whose scores were above the cutoff. SETTING: Five primary care sites in the
United States, France, and Australia. PATIENT: Two hundred sixty-seven patients
presenting to their primary care physicians for general medical care and
follow-up. METHODS: Structured diagnostic interviews were conducted and ratings
of anxiety, depression, and functional impairment were obtained by trained
interviewers. RESULTS: After adjustments for sampling, 5% of the patients had
symptoms of anxiety, depression, and functional impairment, without meeting
formal criteria for a major DSM-III-R mood or anxiety disorder. This was
comparable to the prevalence of diagnosable DSM-III-R mood disorders but only
one-fourth the prevalence of diagnosable anxiety disorders. These patients who
had subsyndromal symptoms had rates of lifetime psychiatric disorders and prior
psychiatric treatment comparable to those of patients meeting criteria for major
mood and anxiety disorders. CONCLUSION: The comparable rates of symptomatic
distress, functional impairment, and prior psychiatric illness and treatment
suggest that patients with subsyndromal anxiety and depressive symptoms warrant
clinical recognition and possibly specific treatment.

PMID: 7996294 [PubMed – indexed for MEDLINE]

 

19: Am J Psychiatry. 1994 Aug;151(8):1153-62.

The DSM-IV field trial for mixed anxiety-depression.

Zinbarg RE, Barlow DH, Liebowitz M, Street L, Broadhead E, Katon W, Roy-Byrne P,
Lepine JP, Teherani M, Richards J, et al.

Phobia and Anxiety Disorders Clinic, University at Albany, State University of
New York, NY.

OBJECTIVE: This field trial was designed to answer four questions. First, are
patients presenting with anxious or depressed symptoms that are associated with
significant impairment but do not meet DSM-III-R definitional thresholds for
axis I anxiety or mood disorders? Second, is the impairment experienced by these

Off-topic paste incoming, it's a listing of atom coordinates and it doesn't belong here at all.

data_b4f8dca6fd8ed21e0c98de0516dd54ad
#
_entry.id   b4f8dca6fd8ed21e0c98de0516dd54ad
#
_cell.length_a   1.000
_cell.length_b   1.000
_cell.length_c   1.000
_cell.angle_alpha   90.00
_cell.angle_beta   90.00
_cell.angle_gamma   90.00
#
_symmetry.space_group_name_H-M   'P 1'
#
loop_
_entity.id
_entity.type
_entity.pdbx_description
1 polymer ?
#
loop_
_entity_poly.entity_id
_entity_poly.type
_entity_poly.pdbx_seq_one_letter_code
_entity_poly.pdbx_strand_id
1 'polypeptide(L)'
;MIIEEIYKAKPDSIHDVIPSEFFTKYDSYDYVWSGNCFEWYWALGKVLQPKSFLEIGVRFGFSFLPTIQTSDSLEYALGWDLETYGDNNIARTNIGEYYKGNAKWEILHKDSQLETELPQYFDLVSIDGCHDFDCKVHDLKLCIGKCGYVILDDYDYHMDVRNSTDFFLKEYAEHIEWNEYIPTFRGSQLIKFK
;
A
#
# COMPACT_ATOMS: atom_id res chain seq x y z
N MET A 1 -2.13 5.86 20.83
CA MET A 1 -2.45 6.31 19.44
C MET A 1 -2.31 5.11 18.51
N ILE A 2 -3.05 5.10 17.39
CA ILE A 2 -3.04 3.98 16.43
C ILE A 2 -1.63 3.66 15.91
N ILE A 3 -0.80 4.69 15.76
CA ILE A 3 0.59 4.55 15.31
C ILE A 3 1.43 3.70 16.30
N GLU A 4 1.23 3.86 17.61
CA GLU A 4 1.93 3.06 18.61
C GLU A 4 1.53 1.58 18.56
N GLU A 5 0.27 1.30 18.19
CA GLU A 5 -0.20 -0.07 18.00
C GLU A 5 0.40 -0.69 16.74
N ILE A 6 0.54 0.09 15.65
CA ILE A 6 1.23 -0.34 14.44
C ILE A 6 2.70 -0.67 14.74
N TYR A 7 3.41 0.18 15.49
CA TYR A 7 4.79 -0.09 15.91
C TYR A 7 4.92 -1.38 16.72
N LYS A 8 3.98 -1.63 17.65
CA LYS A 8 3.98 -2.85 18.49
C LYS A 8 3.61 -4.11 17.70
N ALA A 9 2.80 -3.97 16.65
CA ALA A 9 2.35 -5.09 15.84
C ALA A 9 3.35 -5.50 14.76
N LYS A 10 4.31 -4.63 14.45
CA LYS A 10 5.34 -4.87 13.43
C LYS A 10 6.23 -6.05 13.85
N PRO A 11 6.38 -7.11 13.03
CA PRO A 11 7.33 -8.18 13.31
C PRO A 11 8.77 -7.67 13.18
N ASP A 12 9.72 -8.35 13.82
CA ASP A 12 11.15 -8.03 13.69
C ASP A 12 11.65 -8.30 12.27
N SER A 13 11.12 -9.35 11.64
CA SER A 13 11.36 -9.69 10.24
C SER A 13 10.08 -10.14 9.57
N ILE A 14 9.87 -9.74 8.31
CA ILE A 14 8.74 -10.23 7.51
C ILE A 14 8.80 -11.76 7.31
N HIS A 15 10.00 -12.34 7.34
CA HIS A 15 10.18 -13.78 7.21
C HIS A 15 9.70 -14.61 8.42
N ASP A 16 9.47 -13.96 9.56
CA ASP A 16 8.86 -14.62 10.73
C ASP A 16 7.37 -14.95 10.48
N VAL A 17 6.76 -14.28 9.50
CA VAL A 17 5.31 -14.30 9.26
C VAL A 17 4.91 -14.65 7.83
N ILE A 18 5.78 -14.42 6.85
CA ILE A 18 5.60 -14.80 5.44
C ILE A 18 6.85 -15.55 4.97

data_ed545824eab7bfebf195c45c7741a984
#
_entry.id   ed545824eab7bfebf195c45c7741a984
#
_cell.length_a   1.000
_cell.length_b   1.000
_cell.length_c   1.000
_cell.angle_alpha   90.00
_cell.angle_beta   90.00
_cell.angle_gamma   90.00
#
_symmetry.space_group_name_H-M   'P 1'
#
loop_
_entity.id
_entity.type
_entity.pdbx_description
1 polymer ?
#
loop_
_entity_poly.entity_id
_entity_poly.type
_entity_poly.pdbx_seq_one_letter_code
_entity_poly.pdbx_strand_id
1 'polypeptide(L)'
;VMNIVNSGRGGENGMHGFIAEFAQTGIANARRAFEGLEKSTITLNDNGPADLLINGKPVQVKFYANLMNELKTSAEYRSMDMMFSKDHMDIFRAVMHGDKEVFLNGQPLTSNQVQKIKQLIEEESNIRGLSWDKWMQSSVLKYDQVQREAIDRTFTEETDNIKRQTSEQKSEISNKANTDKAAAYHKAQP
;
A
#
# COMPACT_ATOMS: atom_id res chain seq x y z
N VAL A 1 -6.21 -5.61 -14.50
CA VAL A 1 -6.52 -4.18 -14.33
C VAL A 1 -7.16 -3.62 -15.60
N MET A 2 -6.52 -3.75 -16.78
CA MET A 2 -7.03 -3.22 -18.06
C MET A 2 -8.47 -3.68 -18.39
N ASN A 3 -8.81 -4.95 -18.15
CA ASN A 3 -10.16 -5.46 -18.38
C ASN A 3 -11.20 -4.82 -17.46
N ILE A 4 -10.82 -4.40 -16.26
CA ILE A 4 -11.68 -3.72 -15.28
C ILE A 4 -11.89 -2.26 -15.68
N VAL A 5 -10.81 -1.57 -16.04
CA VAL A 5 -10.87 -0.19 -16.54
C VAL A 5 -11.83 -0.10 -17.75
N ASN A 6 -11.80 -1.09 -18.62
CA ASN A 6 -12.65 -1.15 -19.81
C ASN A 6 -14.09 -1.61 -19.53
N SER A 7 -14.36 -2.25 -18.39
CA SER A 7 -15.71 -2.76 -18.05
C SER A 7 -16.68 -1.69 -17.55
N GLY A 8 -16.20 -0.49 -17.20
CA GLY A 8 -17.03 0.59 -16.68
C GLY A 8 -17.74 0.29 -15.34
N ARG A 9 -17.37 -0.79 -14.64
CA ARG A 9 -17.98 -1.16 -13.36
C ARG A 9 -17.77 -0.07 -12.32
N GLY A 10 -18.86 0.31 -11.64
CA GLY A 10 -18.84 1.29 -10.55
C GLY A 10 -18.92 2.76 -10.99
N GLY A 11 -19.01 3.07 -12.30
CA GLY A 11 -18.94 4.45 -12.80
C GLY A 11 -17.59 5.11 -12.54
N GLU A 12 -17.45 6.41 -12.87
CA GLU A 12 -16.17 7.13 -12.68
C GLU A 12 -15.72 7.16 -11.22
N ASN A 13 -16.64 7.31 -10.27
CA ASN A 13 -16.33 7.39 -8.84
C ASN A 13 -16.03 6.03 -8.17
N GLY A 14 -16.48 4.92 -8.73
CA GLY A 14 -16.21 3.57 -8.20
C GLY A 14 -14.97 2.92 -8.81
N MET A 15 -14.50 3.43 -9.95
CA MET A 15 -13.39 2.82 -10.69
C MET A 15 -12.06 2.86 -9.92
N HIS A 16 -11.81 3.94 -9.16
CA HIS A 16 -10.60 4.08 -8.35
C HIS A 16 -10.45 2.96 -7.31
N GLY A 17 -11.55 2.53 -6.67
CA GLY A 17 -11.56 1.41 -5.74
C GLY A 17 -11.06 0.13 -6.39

patients simply the consequence of the severity of their medical conditions?
Third, what percent of these patients present with depressive symptoms only,
anxious symptoms only, and a mixture of both? Fourth, how should the operational
criteria for the syndrome(s) presented by these patients be defined? METHOD: A
total of 666 patients from five primary care medical sites and two outpatient
mental health sites were administered a semistructured psychiatric interview.
RESULTS: Patients presenting with affective symptoms that did not meet
definitional thresholds for DSM-III-R axis I disorders were at least as common
as patients with several of the already established anxiety and mood disorders
in each of the seven sites, and their disorders were associated with significant
distress or impairment. A nonspecific pattern of anxious and depressed symptoms
was the modal presentation among these patients with currently subdefinitional
threshold disorders, and they could be significantly differentiated in terms of
current symptoms from patients presenting with a principal diagnosis of
generalized anxiety disorder, major depressive episode, or panic disorder with
agoraphobia. CONCLUSIONS: The authors recommend that a mixed anxiety-depression
category be included in the DSM-IV appendix for proposed diagnostic categories
that need further study. A criteria set is proposed.

PMID: 8037250 [PubMed – indexed for MEDLINE]

 

20: Arch Gen Psychiatry. 1993 Oct;50(10):759-66.

Outcome of depression and anxiety in primary care. A three-wave 3 1/2-year study
of psychopathology and disability.